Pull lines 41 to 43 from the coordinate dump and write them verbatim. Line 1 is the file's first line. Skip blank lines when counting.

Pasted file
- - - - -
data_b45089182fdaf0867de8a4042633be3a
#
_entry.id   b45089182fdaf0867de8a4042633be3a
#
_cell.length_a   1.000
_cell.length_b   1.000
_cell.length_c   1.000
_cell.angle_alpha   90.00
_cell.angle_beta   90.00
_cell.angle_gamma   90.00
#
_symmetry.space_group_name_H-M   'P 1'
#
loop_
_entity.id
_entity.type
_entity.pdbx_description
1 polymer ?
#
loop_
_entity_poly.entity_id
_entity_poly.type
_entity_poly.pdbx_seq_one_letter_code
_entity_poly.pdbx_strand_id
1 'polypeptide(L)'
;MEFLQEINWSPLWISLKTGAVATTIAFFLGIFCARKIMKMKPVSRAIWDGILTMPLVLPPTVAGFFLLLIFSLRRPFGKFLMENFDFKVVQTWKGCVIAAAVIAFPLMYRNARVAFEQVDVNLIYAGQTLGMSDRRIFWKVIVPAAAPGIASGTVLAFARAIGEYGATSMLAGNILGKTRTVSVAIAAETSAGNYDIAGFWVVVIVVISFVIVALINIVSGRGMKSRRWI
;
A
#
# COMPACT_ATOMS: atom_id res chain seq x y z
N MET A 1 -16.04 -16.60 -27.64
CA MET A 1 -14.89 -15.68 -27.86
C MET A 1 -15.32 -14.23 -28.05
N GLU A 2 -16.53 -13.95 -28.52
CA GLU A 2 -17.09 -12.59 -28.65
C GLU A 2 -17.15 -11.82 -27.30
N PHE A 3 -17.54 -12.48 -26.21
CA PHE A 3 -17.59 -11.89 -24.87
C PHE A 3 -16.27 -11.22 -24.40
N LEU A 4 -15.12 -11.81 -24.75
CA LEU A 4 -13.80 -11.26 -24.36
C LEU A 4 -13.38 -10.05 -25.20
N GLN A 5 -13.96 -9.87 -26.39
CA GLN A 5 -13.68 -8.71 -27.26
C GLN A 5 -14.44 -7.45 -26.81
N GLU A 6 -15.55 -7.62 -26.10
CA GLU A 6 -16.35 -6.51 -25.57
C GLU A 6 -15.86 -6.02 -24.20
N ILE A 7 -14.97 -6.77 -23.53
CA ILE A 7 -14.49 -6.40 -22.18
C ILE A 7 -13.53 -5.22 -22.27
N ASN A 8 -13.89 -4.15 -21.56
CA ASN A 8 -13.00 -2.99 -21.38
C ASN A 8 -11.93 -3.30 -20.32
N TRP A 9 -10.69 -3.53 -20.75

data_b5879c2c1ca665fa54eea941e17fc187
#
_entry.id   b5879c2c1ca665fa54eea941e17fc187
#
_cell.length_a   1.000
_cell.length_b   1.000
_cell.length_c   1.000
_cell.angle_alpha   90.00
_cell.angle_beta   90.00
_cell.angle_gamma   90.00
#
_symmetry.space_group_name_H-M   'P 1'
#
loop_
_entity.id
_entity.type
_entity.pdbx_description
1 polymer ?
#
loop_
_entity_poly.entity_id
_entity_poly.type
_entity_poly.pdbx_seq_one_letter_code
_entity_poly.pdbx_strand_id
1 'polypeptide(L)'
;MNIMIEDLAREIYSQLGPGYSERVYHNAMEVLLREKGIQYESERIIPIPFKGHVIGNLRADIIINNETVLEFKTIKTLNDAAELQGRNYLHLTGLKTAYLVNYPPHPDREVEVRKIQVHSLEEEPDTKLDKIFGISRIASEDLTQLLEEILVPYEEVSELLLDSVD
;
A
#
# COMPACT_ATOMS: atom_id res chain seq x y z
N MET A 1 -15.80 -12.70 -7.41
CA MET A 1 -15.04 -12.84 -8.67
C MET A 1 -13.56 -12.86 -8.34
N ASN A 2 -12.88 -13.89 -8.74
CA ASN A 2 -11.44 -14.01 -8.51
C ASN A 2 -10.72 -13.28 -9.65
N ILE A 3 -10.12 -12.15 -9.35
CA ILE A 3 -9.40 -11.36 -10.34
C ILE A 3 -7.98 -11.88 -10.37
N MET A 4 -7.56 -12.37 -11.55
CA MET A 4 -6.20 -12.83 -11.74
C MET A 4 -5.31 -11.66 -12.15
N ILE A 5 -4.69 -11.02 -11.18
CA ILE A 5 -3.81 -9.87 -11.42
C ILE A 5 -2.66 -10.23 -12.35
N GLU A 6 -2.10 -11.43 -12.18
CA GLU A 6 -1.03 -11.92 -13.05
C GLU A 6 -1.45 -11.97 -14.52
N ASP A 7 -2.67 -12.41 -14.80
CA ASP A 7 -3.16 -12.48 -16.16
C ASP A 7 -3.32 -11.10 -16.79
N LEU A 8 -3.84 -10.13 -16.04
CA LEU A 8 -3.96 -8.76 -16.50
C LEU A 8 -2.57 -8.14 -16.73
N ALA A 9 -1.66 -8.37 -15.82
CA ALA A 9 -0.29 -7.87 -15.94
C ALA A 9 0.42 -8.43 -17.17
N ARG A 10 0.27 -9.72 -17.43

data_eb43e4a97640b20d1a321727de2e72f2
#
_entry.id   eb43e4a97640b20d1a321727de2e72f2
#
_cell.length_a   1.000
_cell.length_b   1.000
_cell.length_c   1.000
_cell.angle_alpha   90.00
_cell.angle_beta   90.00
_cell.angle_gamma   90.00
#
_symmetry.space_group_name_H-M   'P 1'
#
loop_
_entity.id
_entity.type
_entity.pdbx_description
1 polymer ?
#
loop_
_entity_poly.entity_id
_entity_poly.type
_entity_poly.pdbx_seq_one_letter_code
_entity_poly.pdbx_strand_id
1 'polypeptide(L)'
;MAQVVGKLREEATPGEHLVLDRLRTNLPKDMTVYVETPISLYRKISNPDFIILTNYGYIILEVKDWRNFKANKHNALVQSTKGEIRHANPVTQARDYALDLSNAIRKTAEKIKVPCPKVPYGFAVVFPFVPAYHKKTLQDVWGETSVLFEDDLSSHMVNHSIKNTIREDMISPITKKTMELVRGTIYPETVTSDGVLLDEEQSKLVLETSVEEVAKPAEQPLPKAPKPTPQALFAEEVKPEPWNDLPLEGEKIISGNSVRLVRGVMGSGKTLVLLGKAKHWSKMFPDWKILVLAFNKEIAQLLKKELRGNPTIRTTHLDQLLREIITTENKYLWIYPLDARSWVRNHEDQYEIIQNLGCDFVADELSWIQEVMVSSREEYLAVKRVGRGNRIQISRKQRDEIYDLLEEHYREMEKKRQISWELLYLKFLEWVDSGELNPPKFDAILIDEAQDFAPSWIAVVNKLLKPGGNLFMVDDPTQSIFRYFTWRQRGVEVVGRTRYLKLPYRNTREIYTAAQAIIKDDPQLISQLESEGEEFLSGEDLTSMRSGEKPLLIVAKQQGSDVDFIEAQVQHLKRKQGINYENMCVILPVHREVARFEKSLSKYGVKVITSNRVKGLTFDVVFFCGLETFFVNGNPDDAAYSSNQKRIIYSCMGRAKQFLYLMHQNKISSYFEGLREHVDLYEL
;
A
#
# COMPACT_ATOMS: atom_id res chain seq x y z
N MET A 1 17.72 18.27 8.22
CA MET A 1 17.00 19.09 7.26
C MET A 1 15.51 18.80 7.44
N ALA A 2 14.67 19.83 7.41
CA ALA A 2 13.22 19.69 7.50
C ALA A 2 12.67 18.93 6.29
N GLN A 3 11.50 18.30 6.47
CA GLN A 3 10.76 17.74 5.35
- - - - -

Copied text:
CA LEU A 4 -13.80 -11.26 -24.36
C LEU A 4 -13.38 -10.05 -25.20
N GLN A 5 -13.96 -9.87 -26.39